Commissioned News Story (Source: Phillips Development & Realty)
Green construction enables builders to use resources more efficiently and create more energy-efficient buildings. This efficiency ideally lasts throughout the lifetime of the building, including its design, construction, operation, maintenance, renovation, and demolition.
Close collaboration between designers, architects,and engineers is required throughout various stages of the product.
Sometimes known as "green building" or "sustainable building," green construction has been getting an increasingly large amount of attention in the United States. Not only is it about being environmentally responsible and resource-efficient, but a lot of businesses simply prefer green building for financial reasons.
The Bureau of Labor Statistics points to a 2009 McGraw-Hill Construction survey of high-level executives in firms that own green buildings, in which 72 percent say that their firm participates in sustainability efforts to lower operating costs.
The green construction trend is certainly in effect in Florida. Inc. Magazine's Issie Lapowsky talks about a builder in the state:
The trouble with the construction industry is it somehow manages to be both remarkably fragmented and dominated by a few major incumbents. In other words, it's hard for a new entrant to get noticed, let alone hired.When Stephen Ellis and his co-founder Grant Castillow launched MyGreenBuildings, a luxury residential green building company, he started with his own home, vowing to make it the greenest home in Florida. When the renovation was complete, Ellis began to give tours to members of the community (not to mention the American Institute of Architects and local master gardeners groups) to show off his handiwork."A lot of what we did to break into the marketplace was to create a marketplace," he says.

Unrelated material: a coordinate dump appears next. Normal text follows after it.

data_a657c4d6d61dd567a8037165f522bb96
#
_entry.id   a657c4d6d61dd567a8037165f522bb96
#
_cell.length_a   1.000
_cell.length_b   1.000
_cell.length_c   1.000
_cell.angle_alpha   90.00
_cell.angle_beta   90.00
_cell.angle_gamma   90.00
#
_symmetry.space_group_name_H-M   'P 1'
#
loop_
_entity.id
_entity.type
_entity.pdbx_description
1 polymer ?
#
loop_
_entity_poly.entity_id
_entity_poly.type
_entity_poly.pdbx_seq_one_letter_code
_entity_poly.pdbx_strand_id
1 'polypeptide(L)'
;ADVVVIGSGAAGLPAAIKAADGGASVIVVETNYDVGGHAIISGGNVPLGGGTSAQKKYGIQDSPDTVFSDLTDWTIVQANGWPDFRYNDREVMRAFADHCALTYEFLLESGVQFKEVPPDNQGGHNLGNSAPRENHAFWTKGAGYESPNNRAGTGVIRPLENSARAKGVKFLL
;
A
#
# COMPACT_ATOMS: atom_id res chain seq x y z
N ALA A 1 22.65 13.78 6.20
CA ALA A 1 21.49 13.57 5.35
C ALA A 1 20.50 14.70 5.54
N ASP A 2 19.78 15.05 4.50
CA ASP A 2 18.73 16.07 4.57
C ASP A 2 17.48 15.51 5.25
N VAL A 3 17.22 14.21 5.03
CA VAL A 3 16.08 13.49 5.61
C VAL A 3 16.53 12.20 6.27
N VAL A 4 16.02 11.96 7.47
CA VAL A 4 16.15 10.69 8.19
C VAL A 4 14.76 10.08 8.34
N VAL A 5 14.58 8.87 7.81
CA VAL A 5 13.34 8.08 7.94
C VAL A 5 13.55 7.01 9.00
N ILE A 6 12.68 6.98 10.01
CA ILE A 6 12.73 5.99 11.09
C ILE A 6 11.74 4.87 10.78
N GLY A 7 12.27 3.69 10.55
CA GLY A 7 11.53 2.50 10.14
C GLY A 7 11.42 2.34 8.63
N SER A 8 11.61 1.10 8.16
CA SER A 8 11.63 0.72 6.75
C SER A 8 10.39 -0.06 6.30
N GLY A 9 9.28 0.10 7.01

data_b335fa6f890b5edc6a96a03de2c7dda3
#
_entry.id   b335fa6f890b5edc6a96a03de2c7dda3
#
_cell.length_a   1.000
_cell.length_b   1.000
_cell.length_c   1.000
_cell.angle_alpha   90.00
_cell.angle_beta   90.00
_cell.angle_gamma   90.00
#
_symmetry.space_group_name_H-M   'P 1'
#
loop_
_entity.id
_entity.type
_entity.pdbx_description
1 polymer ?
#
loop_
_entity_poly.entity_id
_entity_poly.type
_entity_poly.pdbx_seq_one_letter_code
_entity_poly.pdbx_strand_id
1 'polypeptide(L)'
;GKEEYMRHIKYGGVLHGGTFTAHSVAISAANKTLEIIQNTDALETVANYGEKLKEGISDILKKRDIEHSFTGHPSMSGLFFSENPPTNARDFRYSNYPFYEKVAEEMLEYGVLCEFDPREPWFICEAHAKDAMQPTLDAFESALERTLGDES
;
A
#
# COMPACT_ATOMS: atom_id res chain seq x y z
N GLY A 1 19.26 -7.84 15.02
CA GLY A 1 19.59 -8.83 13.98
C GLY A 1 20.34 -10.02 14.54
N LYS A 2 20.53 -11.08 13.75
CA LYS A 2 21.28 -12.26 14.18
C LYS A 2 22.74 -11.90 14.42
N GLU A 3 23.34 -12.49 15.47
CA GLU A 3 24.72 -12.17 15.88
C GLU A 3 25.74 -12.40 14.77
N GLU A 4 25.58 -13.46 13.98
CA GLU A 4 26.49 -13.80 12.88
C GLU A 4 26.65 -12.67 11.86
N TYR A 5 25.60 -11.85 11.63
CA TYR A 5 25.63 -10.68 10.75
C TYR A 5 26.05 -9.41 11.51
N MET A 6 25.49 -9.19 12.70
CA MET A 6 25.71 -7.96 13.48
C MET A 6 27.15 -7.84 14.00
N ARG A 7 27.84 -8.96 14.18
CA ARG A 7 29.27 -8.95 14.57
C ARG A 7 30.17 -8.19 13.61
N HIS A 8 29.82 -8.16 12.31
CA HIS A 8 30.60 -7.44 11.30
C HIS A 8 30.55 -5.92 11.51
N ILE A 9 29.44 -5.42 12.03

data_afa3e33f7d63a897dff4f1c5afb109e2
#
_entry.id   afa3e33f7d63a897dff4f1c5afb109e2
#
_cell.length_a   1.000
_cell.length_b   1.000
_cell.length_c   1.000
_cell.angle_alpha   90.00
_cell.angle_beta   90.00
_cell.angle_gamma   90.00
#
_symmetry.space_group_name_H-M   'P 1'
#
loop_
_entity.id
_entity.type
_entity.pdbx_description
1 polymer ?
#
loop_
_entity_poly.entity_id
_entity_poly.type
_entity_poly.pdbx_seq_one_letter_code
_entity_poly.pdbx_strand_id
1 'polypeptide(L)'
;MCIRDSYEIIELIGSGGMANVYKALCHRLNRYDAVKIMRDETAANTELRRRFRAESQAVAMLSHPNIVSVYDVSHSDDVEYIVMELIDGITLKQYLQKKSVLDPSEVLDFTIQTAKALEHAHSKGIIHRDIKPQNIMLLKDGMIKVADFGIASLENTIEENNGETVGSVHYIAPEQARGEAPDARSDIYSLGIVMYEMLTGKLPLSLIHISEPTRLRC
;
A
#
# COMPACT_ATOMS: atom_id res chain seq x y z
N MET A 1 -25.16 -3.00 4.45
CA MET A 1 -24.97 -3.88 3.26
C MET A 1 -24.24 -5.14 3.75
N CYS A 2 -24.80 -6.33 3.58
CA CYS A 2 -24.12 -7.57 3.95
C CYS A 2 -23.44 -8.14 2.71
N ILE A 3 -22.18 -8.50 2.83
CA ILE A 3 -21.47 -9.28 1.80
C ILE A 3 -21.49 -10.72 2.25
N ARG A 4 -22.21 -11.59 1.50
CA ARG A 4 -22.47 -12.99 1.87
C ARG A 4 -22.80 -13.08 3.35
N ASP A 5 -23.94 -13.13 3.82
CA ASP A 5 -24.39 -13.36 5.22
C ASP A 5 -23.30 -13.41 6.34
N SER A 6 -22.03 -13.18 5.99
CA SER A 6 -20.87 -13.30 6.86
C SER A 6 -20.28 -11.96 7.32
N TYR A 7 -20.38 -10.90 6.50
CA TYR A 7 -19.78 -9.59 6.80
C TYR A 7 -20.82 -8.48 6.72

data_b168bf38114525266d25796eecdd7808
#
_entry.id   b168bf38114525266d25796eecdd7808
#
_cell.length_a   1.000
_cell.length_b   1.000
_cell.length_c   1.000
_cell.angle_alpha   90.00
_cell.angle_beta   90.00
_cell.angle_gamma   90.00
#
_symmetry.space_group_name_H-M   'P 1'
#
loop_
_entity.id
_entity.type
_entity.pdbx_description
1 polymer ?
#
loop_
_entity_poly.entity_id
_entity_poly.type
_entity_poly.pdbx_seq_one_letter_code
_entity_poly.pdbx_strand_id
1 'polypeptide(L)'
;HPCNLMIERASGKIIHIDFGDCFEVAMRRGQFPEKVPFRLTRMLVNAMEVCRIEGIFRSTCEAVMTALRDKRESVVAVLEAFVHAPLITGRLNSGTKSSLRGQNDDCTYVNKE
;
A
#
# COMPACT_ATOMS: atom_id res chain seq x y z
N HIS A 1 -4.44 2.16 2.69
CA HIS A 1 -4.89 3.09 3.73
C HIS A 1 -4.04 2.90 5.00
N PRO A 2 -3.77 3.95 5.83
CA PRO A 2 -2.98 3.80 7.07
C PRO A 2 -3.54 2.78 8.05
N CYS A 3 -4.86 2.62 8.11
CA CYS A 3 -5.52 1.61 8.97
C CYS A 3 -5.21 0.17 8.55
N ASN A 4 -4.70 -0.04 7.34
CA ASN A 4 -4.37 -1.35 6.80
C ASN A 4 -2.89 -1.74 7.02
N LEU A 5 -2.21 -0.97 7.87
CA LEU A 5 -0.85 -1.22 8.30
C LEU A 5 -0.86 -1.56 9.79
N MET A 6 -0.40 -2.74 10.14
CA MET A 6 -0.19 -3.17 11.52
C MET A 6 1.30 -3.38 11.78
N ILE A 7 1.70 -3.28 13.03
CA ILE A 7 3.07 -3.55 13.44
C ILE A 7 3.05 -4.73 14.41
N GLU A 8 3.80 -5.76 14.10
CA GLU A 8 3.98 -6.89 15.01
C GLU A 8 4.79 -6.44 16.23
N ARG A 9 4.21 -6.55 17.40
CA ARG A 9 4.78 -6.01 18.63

It's important for contractors to adopt sustainable construction techniques, and use green building materials.
Donald Phillips, managing director of Florida-based Phillips Development & Realty, who's been in the real estate industry since he was 19, agrees.
"It will become increasingly required by an ever more knowledgeable public and the ever increasing prices of energy resources," he said.
Asked if he's had to change his business to adapt to the Green Movement, Phillips said, "Yes. We are moving away from less efficient environmental systems to more efficient systems like geo-thermal and reducing our design dependency on wood frame structures in favor of more robust envelopes."
Green construction, he said, will become "more favored as public sensitivity increases and operating efficiencies are sought."
As far as the next innovation, Phillips said, "Lighting will continue to trend much more efficient thanks to federal mandates and environmental systems will follow suit. The present boom in rental housing has moved decidedly urban as more demand for walkable living has surged."
As Inc. magazine recently reported, the days of green building being a niche market are gone. It's now the future of the construction industry.